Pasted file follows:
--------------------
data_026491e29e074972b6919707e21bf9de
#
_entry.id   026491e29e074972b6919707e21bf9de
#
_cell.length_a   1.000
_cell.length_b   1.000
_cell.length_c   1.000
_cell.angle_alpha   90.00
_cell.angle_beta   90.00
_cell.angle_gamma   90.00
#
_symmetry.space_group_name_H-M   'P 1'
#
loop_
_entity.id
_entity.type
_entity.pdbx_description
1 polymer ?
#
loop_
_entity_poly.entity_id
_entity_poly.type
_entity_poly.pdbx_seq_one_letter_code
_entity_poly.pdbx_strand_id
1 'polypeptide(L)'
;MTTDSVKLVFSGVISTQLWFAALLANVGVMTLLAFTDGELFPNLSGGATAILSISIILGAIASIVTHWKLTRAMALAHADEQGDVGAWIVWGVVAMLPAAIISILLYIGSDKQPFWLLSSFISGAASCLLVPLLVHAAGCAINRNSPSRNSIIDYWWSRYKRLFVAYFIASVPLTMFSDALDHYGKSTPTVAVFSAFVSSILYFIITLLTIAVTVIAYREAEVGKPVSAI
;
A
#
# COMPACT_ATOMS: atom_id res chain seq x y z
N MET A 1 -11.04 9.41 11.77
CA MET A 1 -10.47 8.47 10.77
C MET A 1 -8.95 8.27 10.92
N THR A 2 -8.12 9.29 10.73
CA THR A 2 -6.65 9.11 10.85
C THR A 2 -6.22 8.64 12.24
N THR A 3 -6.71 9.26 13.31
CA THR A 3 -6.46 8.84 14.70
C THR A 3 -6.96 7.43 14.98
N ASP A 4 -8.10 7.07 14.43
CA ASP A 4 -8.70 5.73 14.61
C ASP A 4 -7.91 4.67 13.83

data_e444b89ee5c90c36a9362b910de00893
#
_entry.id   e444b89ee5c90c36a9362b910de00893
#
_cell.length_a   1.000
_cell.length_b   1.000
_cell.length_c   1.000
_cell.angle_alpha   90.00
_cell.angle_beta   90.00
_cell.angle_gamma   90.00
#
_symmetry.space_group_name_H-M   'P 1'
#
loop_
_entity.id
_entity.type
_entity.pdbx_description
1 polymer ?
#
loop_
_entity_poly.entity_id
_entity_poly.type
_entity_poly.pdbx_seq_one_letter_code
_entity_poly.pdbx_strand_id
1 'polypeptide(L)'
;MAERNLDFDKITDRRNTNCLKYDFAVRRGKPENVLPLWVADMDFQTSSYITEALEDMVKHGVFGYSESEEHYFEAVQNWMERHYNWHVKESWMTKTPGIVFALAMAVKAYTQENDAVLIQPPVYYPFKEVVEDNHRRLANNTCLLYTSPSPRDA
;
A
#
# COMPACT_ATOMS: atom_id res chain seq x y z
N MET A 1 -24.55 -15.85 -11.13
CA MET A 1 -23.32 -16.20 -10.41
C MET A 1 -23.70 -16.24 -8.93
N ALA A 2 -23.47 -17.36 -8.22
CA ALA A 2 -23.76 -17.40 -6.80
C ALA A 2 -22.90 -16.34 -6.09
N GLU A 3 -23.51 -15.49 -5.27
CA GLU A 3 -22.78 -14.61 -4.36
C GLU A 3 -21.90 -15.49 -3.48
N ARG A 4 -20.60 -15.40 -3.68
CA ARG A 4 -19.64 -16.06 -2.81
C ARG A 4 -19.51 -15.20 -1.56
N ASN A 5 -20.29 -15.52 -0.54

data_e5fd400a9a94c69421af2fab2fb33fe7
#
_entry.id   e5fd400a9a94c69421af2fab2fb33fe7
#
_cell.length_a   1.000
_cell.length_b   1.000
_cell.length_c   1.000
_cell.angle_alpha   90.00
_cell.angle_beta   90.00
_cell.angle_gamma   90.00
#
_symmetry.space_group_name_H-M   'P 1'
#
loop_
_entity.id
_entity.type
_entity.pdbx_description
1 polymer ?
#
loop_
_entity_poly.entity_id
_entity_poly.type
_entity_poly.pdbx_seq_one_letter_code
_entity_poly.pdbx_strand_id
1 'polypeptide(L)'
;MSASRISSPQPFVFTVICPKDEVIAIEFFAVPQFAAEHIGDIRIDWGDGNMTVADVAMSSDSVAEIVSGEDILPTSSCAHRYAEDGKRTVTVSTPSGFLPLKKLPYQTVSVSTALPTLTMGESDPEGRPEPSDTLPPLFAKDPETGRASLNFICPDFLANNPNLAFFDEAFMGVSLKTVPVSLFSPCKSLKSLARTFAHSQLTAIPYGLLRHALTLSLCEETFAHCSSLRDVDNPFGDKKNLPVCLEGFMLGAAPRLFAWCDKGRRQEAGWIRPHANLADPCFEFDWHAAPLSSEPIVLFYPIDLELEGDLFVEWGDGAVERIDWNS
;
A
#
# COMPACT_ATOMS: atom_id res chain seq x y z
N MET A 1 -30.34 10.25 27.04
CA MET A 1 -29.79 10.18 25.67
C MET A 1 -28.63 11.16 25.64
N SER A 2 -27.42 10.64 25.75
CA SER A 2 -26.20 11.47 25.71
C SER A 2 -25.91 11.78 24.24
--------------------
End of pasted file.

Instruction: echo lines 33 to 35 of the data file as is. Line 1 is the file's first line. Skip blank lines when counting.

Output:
C MET A 1 -8.95 8.27 10.92
N THR A 2 -8.12 9.29 10.73
CA THR A 2 -6.65 9.11 10.85